Print Edition: March 26, 2014
It’s a casual scene, as people fill a firehall, waiting for something to happen. A smoke machine begins to fill up the hall. Some people have broken sticks taped to their legs; one woman has been “impaled” by them. One has his arm in a garbage bag and is covered with red corn syrup while another person feigns deafness and shellshock. Silence falls upon the hall as a fire truck pulls up and firefighters run in with gas monitors and medical equipment. This is merely an exercise, but it’s something these men must be prepared for when a real emergency happens.
All this took place on March 18 at the Aldergrove Fire Hall. Firefighters Ian Darvill and Ryan Olseka welcomed all the volunteers. Many were community members or relatives of the firefighters. There were a few who were even looking into firefighting as a career.
Ian and Ryan then explained the scenario we were taking part in. The exercise was called a mass casualty scenario, in which everyone acts out different conditions of distress. Those who had broken sticks taped on had broken bones. I was acting out someone with a missing arm, with a garbage bag acting as a makeshift cover. Ian said the situation was to resemble what emergency personnel faced at the Boston Marathon bombings.
When the fire truck rolled up, the firefighters lined up outside the hall. Instead of rushing in all at once, two walked in slowly, holding up a small monitoring device. This tool is called a four gas monitor, which evaluates the quality of air in the area. This determines for the firemen whether the air is safe to breathe without assisted oxygen.
The captain on duty then announced to anyone who could move under their own power to move towards them so they could be properly assessed. After that, the firemen searched through the casualties. They moved from person to person, performing a quick assessment of the condition everyone was in using the MIDD system: moderate, immediate, delay, and death. In a situation as chaotic as ours, these firemen would need to quickly decide which people were in more need of immediate medical attention. Since I was missing my arm, I was cared for immediately rather than my girlfriend, who had a broken leg.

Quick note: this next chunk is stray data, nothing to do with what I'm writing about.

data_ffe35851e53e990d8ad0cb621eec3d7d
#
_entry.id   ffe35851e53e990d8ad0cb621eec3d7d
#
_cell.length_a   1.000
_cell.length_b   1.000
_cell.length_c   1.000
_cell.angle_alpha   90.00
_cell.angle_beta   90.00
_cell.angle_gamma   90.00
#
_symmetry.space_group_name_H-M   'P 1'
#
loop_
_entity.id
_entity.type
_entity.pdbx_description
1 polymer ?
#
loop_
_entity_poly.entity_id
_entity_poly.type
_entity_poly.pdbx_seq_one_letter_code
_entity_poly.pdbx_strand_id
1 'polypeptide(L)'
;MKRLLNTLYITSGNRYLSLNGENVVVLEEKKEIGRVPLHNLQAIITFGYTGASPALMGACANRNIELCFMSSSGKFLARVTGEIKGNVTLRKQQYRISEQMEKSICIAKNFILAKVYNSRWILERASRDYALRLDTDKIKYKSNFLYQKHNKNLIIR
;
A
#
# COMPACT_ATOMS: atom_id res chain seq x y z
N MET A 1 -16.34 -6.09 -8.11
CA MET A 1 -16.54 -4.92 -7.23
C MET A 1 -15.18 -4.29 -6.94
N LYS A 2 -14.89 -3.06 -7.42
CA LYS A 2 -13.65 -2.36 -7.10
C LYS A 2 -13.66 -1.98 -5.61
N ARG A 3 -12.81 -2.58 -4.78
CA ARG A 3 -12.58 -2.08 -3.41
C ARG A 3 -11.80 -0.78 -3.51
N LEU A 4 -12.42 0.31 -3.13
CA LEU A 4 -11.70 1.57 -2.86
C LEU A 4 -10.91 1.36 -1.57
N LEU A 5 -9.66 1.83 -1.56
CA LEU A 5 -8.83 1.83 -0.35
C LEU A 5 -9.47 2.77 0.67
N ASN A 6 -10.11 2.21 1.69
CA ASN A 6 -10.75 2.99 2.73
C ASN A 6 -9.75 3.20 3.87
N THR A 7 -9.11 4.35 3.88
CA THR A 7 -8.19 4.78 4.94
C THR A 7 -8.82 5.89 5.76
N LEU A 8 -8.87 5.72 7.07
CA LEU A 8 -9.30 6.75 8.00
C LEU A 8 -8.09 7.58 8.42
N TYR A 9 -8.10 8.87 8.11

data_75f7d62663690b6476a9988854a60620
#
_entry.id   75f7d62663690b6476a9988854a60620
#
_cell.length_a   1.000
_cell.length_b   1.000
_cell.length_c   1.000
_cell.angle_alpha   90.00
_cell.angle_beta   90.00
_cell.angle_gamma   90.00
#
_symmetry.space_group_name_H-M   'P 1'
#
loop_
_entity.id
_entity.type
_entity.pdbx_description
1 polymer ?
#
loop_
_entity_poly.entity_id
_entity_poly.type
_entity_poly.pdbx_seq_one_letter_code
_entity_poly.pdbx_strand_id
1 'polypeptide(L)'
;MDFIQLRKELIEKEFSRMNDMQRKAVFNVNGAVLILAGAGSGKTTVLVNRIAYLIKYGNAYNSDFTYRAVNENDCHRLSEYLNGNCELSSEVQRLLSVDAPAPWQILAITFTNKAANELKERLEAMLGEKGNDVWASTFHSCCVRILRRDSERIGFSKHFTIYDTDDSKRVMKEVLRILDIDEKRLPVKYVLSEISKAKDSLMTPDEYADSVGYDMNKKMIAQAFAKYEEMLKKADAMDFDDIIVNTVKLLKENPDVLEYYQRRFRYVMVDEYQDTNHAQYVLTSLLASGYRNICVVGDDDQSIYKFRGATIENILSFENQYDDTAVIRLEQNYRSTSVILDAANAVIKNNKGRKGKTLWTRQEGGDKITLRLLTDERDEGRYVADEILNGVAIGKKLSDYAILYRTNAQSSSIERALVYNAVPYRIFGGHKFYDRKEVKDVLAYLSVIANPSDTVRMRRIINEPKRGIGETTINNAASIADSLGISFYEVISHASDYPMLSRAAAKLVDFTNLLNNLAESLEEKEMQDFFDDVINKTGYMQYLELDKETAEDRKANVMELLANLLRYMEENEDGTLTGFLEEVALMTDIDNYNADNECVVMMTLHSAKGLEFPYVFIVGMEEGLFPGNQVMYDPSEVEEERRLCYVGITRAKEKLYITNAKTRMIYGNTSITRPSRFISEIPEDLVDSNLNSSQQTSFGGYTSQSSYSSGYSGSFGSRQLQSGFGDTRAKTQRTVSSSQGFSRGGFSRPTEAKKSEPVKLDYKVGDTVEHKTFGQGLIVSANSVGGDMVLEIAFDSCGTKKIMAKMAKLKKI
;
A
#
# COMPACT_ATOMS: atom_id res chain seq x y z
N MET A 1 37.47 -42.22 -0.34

Jhim was the name of the firefighter who attended to my wounds. He first checked my pulse and my level of consciousness through conversation. He asked my girlfriend about the seriousness of my condition as she held a makeshift bandage. Jhim then applied gauze fabric to my arm and pinned it together before sending me to the ambulance with the other victims. Throughout this entire event, Ian and Ryan recorded the actions of the firemen so the footage could be viewed later for analyzing procedures and assessments.
After the exercise was finished, all the firemen lined up for breakdown. They reported their actions and procedures, and the fire chief then commented on their actions and any improvements they could have made. Overall, the exercise went very well. Each firefighter had properly attended to their wounded person and carried out the right medical procedures. We volunteers were also given tips on administering medical aid. I learned that using a belt would be a last measure in the situation of a missing limb. Applied pressure or bandages are preferable as a belt leads to stopping blood flow. That would lead to gangrene and possible infection.
While at the time it felt silly to have an arm wrapped up in a garbage bag, the situation was deadly serious. These training exercises help prepare firefighters for the severity of the situation. They have the procedures memorized and can execute them efficiently without distress. These firefighters were a great bunch of guys who all carry humble hearts but were serious and professional during the exercise.
Similar events are performed at other fire halls throughout the Fraser Valley. These can be great insights into what firefighters go through, as well as a possible door-opener for those who wish to join their ranks. There are also the emergency response team role play scenarios hosted by the Abbotsford Police Department. You can find out more about those events and how to sign up from UFV criminology professor Al Gray.